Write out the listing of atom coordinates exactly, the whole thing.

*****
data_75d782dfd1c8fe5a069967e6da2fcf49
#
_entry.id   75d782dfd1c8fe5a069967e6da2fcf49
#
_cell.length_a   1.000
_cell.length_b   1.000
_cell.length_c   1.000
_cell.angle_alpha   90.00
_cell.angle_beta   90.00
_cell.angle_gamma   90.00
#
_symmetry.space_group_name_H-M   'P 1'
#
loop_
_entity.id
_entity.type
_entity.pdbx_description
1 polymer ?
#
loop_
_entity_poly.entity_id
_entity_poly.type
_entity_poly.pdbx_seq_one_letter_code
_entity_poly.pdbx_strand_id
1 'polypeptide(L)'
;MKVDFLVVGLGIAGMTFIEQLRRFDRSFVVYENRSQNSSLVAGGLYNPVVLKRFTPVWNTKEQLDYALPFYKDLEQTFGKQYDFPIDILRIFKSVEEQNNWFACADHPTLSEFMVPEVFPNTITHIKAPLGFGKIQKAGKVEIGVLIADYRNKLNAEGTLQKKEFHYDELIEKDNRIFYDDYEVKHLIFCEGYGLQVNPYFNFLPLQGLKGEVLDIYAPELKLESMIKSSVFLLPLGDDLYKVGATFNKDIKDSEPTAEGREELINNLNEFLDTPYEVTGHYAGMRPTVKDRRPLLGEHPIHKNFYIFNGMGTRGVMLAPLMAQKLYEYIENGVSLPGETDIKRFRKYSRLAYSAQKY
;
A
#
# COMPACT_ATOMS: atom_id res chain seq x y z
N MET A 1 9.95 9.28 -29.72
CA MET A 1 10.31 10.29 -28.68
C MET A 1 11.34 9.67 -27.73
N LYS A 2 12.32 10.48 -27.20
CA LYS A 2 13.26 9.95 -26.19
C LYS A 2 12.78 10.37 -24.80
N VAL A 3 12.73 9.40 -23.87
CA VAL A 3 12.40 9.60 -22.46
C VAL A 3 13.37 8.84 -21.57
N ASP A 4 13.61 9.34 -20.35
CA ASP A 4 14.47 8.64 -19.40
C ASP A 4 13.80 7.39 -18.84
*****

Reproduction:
data_75d782dfd1c8fe5a069967e6da2fcf49
#
_entry.id   75d782dfd1c8fe5a069967e6da2fcf49
#
_cell.length_a   1.000
_cell.length_b   1.000
_cell.length_c   1.000
_cell.angle_alpha   90.00
_cell.angle_beta   90.00
_cell.angle_gamma   90.00
#
_symmetry.space_group_name_H-M   'P 1'
#
loop_
_entity.id
_entity.type
_entity.pdbx_description
1 polymer ?
#
loop_
_entity_poly.entity_id
_entity_poly.type
_entity_poly.pdbx_seq_one_letter_code
_entity_poly.pdbx_strand_id
1 'polypeptide(L)'
;MKVDFLVVGLGIAGMTFIEQLRRFDRSFVVYENRSQNSSLVAGGLYNPVVLKRFTPVWNTKEQLDYALPFYKDLEQTFGKQYDFPIDILRIFKSVEEQNNWFACADHPTLSEFMVPEVFPNTITHIKAPLGFGKIQKAGKVEIGVLIADYRNKLNAEGTLQKKEFHYDELIEKDNRIFYDDYEVKHLIFCEGYGLQVNPYFNFLPLQGLKGEVLDIYAPELKLESMIKSSVFLLPLGDDLYKVGATFNKDIKDSEPTAEGREELINNLNEFLDTPYEVTGHYAGMRPTVKDRRPLLGEHPIHKNFYIFNGMGTRGVMLAPLMAQKLYEYIENGVSLPGETDIKRFRKYSRLAYSAQKY
;
A
#
# COMPACT_ATOMS: atom_id res chain seq x y z
N MET A 1 9.95 9.28 -29.72
CA MET A 1 10.31 10.29 -28.68
C MET A 1 11.34 9.67 -27.73
N LYS A 2 12.32 10.48 -27.20
CA LYS A 2 13.26 9.95 -26.19
C LYS A 2 12.78 10.37 -24.80
N VAL A 3 12.73 9.40 -23.87
CA VAL A 3 12.40 9.60 -22.46
C VAL A 3 13.37 8.84 -21.57
N ASP A 4 13.61 9.34 -20.35
CA ASP A 4 14.47 8.64 -19.40
C ASP A 4 13.80 7.39 -18.84